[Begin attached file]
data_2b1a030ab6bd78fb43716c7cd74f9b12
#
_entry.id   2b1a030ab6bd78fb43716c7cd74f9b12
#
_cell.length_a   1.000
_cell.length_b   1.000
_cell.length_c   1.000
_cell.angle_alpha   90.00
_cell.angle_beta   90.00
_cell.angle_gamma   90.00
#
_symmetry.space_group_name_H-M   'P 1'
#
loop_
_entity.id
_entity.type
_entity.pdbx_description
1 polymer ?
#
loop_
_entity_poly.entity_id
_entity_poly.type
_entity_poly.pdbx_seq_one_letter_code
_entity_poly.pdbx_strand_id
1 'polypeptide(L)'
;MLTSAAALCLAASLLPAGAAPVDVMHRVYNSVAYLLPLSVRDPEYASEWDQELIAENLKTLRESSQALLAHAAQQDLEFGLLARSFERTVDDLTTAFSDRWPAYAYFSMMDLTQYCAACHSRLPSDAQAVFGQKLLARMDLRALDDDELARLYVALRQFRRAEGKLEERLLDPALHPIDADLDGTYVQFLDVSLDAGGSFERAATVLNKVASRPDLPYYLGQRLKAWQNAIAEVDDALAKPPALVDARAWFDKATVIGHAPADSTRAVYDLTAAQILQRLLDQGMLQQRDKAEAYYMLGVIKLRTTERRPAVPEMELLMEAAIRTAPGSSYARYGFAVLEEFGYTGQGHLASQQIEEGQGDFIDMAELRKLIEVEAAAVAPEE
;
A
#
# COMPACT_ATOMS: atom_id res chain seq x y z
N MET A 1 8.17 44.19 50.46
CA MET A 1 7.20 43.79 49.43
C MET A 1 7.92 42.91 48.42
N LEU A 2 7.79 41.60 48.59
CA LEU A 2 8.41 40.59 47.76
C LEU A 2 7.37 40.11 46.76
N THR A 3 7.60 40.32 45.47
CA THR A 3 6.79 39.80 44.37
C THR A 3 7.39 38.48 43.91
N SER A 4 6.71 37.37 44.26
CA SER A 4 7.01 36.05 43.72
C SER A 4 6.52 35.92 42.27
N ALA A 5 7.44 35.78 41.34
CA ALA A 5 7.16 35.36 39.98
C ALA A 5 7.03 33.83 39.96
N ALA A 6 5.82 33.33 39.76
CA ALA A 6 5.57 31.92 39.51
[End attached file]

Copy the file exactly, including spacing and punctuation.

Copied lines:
data_2b1a030ab6bd78fb43716c7cd74f9b12
#
_entry.id   2b1a030ab6bd78fb43716c7cd74f9b12
#
_cell.length_a   1.000
_cell.length_b   1.000
_cell.length_c   1.000
_cell.angle_alpha   90.00
_cell.angle_beta   90.00
_cell.angle_gamma   90.00
#
_symmetry.space_group_name_H-M   'P 1'
#
loop_
_entity.id
_entity.type
_entity.pdbx_description
1 polymer ?
#
loop_
_entity_poly.entity_id
_entity_poly.type
_entity_poly.pdbx_seq_one_letter_code
_entity_poly.pdbx_strand_id
1 'polypeptide(L)'
;MLTSAAALCLAASLLPAGAAPVDVMHRVYNSVAYLLPLSVRDPEYASEWDQELIAENLKTLRESSQALLAHAAQQDLEFGLLARSFERTVDDLTTAFSDRWPAYAYFSMMDLTQYCAACHSRLPSDAQAVFGQKLLARMDLRALDDDELARLYVALRQFRRAEGKLEERLLDPALHPIDADLDGTYVQFLDVSLDAGGSFERAATVLNKVASRPDLPYYLGQRLKAWQNAIAEVDDALAKPPALVDARAWFDKATVIGHAPADSTRAVYDLTAAQILQRLLDQGMLQQRDKAEAYYMLGVIKLRTTERRPAVPEMELLMEAAIRTAPGSSYARYGFAVLEEFGYTGQGHLASQQIEEGQGDFIDMAELRKLIEVEAAAVAPEE
;
A
#
# COMPACT_ATOMS: atom_id res chain seq x y z
N MET A 1 8.17 44.19 50.46
CA MET A 1 7.20 43.79 49.43
C MET A 1 7.92 42.91 48.42
N LEU A 2 7.79 41.60 48.59
CA LEU A 2 8.41 40.59 47.76
C LEU A 2 7.37 40.11 46.76
N THR A 3 7.60 40.32 45.47
CA THR A 3 6.79 39.80 44.37
C THR A 3 7.39 38.48 43.91
N SER A 4 6.71 37.37 44.26
CA SER A 4 7.01 36.05 43.72
C SER A 4 6.52 35.92 42.27
N ALA A 5 7.44 35.78 41.34
CA ALA A 5 7.16 35.36 39.98
C ALA A 5 7.03 33.83 39.96
N ALA A 6 5.82 33.33 39.76
CA ALA A 6 5.57 31.92 39.51